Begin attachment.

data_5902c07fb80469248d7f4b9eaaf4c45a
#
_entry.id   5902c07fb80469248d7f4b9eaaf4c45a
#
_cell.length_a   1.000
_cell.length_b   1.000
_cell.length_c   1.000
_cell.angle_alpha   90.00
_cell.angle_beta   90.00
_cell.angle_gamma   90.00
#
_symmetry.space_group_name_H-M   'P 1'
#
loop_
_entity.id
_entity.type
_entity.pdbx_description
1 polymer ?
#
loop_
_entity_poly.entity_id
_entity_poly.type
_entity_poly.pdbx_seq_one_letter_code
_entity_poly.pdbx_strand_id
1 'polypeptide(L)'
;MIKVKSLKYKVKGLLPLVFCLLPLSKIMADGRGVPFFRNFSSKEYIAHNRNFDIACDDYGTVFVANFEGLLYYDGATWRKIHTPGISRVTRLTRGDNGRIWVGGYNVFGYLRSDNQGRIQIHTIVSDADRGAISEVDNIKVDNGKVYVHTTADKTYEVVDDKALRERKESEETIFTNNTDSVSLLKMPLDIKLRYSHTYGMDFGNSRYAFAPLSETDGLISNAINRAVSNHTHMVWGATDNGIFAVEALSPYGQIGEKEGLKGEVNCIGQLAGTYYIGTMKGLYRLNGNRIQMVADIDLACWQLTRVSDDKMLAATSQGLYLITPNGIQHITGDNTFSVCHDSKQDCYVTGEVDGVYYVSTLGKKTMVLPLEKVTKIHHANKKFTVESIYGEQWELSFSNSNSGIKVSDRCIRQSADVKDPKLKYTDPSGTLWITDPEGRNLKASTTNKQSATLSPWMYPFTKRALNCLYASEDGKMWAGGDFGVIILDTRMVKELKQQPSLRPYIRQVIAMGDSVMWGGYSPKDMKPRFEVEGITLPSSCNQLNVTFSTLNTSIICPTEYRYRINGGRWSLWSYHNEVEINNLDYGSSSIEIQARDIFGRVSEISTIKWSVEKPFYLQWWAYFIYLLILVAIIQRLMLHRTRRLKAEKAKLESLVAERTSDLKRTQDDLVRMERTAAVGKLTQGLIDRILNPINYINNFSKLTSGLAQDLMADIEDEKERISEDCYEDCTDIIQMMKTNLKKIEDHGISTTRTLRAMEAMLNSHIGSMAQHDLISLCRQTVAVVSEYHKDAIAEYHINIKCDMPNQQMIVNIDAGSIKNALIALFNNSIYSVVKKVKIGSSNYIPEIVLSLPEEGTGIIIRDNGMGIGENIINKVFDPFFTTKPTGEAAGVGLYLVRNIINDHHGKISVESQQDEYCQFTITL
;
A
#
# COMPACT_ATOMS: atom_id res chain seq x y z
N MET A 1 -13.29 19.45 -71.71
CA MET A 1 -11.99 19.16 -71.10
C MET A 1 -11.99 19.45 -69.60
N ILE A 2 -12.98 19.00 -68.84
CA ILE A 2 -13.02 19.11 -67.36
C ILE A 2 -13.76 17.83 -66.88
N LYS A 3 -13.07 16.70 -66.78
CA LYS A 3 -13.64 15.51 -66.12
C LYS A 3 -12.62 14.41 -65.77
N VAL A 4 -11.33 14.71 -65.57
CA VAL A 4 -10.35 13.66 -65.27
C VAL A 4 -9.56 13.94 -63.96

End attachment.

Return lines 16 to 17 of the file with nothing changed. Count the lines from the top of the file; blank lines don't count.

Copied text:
_entity.type
_entity.pdbx_description